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  #51  
Old 02-15-2017, 02:45 PM
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63J200atLSU 63J200atLSU is offline
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Painfully familiar sight! Looks like you're a little better at it than me though! That truck is going to be GREAT when you're done!
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  #52  
Old 02-16-2017, 09:21 AM
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Frank Ziebert Frank Ziebert is offline
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Quote:
Originally Posted by 63J200atLSU
Painfully familiar sight! Looks like you're a little better at it than me though! That truck is going to be GREAT when you're done!

Thanks. Sure hope it will have the looks to justify the effort
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  #53  
Old 02-16-2017, 10:50 AM
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Kaiserjeeps Kaiserjeeps is offline
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Quote:
Originally Posted by Frank Ziebert
Thanks. Sure hope it will have the looks to justify the effort

You are moving right along there. It looks like you used the same floor pan I bought. I found that the floor mounted gas pedal was canted at a terrible angle with no mods to the floor pan. I pounded the heck out of the corner to bring it flat and then smoothed it out with finish work. I used a sandbag and various plastic domed hammers and the shrinker stretcher to dial it in. If you find the same situation, just hang the pedal on the firewall.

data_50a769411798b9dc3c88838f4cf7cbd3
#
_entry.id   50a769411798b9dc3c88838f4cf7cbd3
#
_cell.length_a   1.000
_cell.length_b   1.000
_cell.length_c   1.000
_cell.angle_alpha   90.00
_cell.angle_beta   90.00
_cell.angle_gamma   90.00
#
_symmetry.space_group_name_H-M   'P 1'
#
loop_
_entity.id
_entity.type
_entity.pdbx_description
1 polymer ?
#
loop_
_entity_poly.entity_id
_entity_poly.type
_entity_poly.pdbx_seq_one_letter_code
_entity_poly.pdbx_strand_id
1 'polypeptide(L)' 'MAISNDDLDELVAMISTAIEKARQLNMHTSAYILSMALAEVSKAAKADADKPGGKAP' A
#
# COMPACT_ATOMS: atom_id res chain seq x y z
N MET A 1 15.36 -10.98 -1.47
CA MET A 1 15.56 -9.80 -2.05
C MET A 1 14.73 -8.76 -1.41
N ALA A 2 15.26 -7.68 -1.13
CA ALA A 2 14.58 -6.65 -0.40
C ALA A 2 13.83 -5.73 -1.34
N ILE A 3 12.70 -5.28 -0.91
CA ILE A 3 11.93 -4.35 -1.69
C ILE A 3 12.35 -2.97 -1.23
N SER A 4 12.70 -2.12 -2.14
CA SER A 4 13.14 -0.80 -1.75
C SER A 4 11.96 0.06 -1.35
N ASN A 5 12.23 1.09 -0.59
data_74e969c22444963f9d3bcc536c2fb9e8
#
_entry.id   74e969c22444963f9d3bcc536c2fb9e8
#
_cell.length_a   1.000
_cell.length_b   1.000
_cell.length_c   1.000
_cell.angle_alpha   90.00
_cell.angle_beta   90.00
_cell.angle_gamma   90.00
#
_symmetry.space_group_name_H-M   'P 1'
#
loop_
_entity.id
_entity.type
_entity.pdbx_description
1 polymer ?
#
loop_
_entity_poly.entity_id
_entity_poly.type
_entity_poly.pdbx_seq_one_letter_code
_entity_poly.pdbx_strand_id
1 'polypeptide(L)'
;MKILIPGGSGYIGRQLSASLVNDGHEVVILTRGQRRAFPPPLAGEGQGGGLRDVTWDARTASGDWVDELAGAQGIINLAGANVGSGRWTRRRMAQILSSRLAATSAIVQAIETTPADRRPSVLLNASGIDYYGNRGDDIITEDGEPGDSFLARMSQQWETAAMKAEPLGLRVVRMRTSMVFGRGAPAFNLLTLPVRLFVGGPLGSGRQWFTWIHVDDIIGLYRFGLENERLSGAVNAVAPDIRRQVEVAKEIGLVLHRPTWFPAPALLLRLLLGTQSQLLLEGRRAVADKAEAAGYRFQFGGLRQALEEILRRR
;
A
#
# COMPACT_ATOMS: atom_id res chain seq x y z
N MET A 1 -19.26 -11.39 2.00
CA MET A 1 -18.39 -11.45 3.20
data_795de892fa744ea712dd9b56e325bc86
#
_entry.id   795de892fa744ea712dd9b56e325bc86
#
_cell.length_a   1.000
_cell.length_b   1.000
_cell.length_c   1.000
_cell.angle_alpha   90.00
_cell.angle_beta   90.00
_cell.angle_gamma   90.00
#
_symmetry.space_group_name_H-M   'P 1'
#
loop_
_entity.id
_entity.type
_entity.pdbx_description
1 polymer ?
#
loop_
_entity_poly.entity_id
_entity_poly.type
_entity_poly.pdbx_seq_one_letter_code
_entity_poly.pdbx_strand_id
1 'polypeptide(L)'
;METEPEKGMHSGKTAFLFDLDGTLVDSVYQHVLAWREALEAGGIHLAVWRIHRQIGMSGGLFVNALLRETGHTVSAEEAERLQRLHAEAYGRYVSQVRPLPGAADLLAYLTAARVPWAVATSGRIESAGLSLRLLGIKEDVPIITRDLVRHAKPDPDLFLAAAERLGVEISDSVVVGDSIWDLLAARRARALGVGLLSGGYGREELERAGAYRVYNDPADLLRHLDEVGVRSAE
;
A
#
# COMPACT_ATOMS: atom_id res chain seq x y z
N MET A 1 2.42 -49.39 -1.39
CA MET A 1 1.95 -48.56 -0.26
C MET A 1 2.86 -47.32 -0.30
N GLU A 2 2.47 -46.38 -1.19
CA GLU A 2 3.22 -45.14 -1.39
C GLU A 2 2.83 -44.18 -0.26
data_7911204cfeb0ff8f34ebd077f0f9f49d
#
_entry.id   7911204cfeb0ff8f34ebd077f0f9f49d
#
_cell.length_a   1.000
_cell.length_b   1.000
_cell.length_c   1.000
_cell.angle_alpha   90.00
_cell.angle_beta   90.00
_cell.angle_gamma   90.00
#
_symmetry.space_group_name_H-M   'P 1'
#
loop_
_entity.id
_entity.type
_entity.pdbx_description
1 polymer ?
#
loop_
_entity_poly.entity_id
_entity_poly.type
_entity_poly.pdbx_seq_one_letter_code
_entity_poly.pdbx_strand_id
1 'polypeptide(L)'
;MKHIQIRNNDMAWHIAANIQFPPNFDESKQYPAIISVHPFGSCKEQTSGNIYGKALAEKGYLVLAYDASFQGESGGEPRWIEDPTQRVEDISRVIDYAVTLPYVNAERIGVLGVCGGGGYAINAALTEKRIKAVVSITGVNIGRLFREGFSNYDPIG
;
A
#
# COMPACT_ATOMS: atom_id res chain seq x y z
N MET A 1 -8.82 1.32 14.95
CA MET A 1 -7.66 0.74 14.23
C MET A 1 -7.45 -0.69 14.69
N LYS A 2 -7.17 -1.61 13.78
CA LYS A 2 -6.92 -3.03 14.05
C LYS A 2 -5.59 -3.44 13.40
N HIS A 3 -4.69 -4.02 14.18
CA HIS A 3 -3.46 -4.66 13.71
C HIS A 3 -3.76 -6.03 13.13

Looking great!
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  #54  
Old 02-16-2017, 01:55 PM
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Frank Ziebert Frank Ziebert is offline
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Quote:
Originally Posted by Kaiserjeeps
You are moving right along there. It looks like you used the same floor pan I bought. I found that the floor mounted gas pedal was canted at a terrible angle with no mods to the floor pan. I pounded the heck out of the corner to bring it flat and then smoothed it out with finish work. I used a sandbag and various plastic domed hammers and the shrinker stretcher to dial it in. If you find the same situation, just hang the pedal on the firewall.